The extreme-value dependence of Asia-Pacific equity markets
In this paper we study the dependence structure of extreme realization of returns between seven Asia-Pacific stock markets and the U.S. Methodologically we apply the multivariate extreme value theory that best suits to the problem under investigation. The evidence we obtain indicates that extreme correlations are not substantially different from the unconditional ones or from those obtained from multivariate GARCH models. A clustering analysis shows that the Asia-Pacific countries do not belong to a distinct block of countries on the basis of the extreme correlations we have estimated. The policy implications of our study are that the benefits from portfolio diversification with assets from the Asia-Pacific stock markets are not eroded during crisis periods, in the sense that no correlation breakdown has been observed.
If you experience problems downloading a file, check if you have the proper application to view it first. In case of further problems read the IDEAS help page. Note that these files are not on the IDEAS site. Please be patient as the files may be large.
As the access to this document is restricted, you may want to look for a different version under "Related research" (further below) or search for a different version of it.
References listed on IDEAS
Please report citation or reference errors to , or , if you are the registered author of the cited work, log in to your RePEc Author Service profile, click on "citations" and make appropriate adjustments.:
- Bekaert, Geert & Harvey, Campbell R., 2003. "Emerging markets finance," Journal of Empirical Finance, Elsevier, vol. 10(1-2), pages 3-56, February.
- Tae-Hwy Lee & Yong Bao & Burak Saltoglu, 2006. "Evaluating predictive performance of value-at-risk models in emerging markets: a reality check," Journal of Forecasting, John Wiley & Sons, Ltd., vol. 25(2), pages 101-128.
- King, Mervyn A & Wadhwani, Sushil, 1990.
"Transmission of Volatility between Stock Markets,"
Review of Financial Studies,
Society for Financial Studies, vol. 3(1), pages 5-33.
- Mervyn A. King & Sushil Wadhwani, 1989. "Transmission of Volatility Between Stock Markets," NBER Working Papers 2910, National Bureau of Economic Research, Inc.
- François Longin, 2001. "Extreme Correlation of International Equity Markets," Journal of Finance, American Finance Association, vol. 56(2), pages 649-676, 04.
- G. Andrew Karolyi, 2004. "Does International Financial Contagion Really Exist?," Journal of Applied Corporate Finance, Morgan Stanley, vol. 16(2-3), pages 136-146.
- Karolyi, G Andrew, 2003. "Does International Financial Contagion Really Exist?," International Finance, Wiley Blackwell, vol. 6(2), pages 179-199, Summer.
- Gencay, Ramazan & Selcuk, Faruk, 2004. "Extreme value theory and Value-at-Risk: Relative performance in emerging markets," International Journal of Forecasting, Elsevier, vol. 20(2), pages 287-303.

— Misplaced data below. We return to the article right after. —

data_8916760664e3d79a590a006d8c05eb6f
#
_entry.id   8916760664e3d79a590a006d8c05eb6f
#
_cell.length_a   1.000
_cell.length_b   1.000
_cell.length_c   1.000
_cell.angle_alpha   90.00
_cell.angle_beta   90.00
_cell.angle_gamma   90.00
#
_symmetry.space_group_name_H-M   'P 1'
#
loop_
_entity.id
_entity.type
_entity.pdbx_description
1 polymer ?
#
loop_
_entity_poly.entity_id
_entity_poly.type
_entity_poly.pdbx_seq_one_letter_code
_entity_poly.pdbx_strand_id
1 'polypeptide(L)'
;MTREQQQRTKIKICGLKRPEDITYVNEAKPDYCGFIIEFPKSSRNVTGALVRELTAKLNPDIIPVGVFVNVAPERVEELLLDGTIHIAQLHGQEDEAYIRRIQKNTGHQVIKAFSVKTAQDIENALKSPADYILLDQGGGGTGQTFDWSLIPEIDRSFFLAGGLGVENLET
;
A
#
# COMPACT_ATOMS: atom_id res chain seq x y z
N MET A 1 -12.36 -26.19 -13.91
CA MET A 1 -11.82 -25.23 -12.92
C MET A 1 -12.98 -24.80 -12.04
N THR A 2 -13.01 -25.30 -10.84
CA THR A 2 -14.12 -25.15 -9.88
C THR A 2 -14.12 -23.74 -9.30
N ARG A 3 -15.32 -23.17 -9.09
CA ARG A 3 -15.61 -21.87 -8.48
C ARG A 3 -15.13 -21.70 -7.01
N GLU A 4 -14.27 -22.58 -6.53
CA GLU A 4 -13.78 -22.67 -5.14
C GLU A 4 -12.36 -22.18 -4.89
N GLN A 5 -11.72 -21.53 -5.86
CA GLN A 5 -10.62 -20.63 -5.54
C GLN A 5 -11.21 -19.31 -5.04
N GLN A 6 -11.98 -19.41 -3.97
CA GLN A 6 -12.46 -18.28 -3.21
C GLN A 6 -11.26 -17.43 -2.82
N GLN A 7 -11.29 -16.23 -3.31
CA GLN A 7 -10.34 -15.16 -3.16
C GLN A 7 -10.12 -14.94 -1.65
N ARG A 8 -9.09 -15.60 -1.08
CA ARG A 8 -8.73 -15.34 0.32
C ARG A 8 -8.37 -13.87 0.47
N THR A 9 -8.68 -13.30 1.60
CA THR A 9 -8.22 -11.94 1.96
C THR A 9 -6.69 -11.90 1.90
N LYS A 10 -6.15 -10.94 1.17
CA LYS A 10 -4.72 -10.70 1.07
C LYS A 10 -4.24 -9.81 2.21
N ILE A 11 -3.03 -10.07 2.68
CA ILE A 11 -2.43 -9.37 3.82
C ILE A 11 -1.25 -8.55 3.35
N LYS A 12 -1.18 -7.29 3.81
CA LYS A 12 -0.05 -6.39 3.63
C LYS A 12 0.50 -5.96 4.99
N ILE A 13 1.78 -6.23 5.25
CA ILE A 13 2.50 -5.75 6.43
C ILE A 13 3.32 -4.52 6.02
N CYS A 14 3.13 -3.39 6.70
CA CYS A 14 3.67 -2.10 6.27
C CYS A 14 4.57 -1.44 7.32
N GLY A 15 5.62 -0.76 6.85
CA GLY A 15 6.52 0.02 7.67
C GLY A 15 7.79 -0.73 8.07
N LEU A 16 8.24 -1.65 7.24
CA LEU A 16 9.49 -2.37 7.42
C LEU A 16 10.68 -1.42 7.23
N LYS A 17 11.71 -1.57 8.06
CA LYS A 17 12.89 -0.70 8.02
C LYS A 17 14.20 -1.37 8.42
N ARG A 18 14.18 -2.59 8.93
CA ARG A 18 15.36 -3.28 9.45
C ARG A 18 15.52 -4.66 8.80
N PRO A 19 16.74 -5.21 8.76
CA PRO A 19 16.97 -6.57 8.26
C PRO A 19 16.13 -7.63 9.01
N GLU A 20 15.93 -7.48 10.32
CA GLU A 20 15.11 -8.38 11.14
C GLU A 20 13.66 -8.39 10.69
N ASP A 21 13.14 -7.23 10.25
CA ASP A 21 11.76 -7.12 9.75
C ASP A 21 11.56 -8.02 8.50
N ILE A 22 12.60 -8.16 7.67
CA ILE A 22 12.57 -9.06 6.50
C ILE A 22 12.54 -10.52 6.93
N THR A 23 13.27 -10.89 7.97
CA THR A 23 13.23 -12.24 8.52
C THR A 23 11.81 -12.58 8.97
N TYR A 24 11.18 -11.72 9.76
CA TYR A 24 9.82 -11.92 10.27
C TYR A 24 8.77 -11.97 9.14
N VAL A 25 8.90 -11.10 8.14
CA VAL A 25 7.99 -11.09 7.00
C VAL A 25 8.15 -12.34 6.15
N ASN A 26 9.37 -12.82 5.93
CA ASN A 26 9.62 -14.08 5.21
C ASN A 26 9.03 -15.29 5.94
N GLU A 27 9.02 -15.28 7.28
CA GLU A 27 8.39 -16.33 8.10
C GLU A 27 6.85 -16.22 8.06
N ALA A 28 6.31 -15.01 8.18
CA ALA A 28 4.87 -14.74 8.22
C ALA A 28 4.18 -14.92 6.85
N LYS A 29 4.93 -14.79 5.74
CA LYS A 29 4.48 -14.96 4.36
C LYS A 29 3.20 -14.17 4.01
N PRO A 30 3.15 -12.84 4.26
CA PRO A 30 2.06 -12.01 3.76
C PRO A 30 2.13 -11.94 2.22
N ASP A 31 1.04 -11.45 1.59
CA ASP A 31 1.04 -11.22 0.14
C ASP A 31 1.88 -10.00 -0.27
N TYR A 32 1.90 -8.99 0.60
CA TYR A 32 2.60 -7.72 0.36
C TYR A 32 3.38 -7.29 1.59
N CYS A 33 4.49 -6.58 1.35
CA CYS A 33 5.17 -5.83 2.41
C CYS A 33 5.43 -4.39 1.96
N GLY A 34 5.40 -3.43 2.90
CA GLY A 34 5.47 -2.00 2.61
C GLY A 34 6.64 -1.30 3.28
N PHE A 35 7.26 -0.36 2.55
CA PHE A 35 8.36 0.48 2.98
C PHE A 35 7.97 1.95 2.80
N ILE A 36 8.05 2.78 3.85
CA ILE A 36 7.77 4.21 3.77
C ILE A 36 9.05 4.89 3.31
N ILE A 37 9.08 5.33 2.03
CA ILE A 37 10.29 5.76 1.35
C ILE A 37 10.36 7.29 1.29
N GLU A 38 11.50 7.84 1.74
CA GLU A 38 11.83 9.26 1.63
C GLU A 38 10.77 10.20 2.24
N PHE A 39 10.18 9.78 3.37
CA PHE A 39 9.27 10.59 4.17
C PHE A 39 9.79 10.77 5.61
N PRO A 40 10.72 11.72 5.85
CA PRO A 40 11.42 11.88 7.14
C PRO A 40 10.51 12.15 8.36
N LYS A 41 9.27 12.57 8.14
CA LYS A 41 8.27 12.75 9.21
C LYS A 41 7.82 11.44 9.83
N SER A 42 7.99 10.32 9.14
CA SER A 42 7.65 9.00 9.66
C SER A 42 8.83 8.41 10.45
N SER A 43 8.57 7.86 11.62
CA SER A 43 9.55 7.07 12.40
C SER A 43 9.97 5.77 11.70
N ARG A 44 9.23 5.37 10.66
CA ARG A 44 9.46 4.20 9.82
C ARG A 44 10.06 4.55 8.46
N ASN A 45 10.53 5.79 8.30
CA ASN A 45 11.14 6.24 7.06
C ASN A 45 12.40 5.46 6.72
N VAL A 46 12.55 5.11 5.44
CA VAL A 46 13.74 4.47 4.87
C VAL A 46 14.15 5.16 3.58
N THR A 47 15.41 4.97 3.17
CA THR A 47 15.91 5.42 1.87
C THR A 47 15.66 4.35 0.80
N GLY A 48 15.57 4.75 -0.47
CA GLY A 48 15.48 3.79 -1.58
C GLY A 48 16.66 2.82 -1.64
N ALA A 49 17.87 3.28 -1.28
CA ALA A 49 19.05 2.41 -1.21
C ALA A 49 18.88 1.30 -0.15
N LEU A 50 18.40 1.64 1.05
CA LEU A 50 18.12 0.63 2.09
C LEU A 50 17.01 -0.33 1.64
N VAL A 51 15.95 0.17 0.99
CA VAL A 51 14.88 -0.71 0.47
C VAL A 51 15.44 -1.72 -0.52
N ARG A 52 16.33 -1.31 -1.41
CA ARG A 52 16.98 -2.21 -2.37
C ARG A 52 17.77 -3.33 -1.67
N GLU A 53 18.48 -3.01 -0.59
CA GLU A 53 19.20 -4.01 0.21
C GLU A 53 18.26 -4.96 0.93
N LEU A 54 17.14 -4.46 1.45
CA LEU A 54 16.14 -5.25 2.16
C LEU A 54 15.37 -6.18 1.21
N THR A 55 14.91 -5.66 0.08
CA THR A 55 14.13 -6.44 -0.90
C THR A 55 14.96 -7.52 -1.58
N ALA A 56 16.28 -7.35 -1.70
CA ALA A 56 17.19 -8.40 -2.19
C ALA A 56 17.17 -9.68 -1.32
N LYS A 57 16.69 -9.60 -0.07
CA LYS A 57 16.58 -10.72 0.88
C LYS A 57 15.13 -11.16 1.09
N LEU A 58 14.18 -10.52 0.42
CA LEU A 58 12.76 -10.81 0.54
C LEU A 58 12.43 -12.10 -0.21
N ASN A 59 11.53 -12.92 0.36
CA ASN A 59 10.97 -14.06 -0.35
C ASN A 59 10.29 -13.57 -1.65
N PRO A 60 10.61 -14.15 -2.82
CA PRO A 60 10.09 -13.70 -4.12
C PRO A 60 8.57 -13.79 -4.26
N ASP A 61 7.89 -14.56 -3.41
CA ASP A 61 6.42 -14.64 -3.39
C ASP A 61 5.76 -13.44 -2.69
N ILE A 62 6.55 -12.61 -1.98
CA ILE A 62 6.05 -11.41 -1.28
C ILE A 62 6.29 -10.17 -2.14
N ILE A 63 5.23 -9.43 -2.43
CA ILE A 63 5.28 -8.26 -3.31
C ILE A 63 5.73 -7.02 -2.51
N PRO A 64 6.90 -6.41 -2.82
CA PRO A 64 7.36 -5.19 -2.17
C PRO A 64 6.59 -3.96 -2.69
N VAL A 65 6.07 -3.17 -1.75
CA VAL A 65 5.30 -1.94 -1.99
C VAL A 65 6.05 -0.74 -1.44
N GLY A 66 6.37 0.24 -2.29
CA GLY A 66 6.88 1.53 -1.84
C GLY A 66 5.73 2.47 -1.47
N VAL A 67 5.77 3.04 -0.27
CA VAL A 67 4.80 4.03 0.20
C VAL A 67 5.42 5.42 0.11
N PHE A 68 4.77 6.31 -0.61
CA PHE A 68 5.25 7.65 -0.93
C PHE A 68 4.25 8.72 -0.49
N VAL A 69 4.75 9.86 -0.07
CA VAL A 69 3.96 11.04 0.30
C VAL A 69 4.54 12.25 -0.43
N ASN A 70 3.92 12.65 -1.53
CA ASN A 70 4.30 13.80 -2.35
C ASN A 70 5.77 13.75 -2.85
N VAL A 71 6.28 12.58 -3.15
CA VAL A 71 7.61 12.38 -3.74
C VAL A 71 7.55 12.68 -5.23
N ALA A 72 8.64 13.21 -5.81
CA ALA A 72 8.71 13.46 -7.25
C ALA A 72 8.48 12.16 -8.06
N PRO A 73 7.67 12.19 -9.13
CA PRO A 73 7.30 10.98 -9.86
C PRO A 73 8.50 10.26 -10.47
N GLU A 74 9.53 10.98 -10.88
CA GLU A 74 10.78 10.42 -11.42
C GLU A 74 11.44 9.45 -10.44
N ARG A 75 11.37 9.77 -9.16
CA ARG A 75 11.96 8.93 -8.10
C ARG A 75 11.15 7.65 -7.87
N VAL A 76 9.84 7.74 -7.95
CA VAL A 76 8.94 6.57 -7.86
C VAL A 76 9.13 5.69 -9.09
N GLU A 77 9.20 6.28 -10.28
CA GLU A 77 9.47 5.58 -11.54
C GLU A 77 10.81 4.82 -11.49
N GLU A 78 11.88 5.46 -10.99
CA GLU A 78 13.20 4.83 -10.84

- Rigobon, Roberto, 2003. "On the measurement of the international propagation of shocks: is the transmission stable?," Journal of International Economics, Elsevier, vol. 61(2), pages 261-283, December.
- Jesus Gonzalo, 2004. "Which Extreme Values Are Really Extreme?," Journal of Financial Econometrics, Society for Financial Econometrics, vol. 2(3), pages 349-369.
- Jose Olmo & Jesus Gonzalo, 2004. "Which Extreme Values are Really Extremes?," Econometric Society 2004 North American Winter Meetings 144, Econometric Society.
- Ser-Huang Poon, 2004. "Extreme Value Dependence in Financial Markets: Diagnostics, Models, and Financial Implications," Review of Financial Studies, Society for Financial Studies, vol. 17(2), pages 581-610. Full references (including those not matched with items on IDEAS)
When requesting a correction, please mention this item's handle: RePEc:eee:mulfin:v:18:y:2008:i:3:p:197-208. See general information about how to correct material in RePEc.
For technical questions regarding this item, or to correct its authors, title, abstract, bibliographic or download information, contact: (Dana Niculescu)
If you have authored this item and are not yet registered with RePEc, we encourage you to do it here. This allows to link your profile to this item. It also allows you to accept potential citations to this item that we are uncertain about.
If references are entirely missing, you can add them using this form.
If the full references list an item that is present in RePEc, but the system did not link to it, you can help with this form.
If you know of missing items citing this one, you can help us creating those links by adding the relevant references in the same way as above, for each refering item. If you are a registered author of this item, you may also want to check the "citations" tab in your profile, as there may be some citations waiting for confirmation.
Please note that corrections may take a couple of weeks to filter through the various RePEc services.